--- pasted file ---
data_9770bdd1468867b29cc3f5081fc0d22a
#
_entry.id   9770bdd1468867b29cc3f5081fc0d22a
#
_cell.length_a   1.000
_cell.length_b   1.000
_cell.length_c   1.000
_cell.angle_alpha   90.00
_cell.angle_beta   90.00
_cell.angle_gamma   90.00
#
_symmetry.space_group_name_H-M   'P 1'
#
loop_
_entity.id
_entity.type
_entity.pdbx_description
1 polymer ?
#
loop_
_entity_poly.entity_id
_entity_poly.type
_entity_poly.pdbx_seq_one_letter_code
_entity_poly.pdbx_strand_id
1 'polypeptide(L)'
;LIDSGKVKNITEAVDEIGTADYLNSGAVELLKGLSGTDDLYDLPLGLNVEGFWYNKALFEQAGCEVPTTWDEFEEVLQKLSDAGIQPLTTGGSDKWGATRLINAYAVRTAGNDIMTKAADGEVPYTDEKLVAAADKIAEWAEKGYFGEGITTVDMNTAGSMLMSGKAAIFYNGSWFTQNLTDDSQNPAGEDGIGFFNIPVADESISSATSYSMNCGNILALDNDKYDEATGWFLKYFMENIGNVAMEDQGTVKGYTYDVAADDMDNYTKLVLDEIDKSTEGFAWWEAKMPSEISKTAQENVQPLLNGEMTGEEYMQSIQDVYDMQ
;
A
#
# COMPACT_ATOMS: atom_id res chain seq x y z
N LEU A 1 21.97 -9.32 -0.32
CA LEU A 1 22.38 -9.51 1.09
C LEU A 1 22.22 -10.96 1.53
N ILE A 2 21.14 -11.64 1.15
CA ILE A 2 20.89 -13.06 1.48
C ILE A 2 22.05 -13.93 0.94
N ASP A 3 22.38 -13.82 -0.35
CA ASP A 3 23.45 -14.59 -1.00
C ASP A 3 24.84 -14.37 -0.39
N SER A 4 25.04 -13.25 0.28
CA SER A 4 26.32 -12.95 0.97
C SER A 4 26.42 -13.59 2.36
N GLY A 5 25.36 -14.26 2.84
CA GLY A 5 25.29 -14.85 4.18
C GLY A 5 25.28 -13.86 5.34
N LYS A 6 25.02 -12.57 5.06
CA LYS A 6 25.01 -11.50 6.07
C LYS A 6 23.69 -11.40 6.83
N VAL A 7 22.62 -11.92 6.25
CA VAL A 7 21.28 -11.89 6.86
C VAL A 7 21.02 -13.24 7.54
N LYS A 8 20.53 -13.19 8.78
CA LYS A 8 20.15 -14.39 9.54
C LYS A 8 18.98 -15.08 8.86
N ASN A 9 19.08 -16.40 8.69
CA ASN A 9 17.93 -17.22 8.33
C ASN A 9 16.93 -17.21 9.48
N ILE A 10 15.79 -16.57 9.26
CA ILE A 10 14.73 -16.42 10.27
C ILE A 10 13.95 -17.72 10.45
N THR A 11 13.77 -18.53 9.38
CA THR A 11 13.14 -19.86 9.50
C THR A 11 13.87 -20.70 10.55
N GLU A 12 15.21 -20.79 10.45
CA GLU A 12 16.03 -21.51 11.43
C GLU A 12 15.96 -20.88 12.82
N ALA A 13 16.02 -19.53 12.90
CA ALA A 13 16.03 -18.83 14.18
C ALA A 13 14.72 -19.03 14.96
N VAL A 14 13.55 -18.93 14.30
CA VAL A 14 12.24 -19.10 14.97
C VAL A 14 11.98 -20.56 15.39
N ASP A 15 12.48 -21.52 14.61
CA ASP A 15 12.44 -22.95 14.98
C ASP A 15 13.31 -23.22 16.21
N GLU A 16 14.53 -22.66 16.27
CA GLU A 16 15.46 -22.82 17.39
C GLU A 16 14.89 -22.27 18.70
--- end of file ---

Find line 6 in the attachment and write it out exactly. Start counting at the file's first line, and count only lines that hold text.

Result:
_cell.length_b   1.000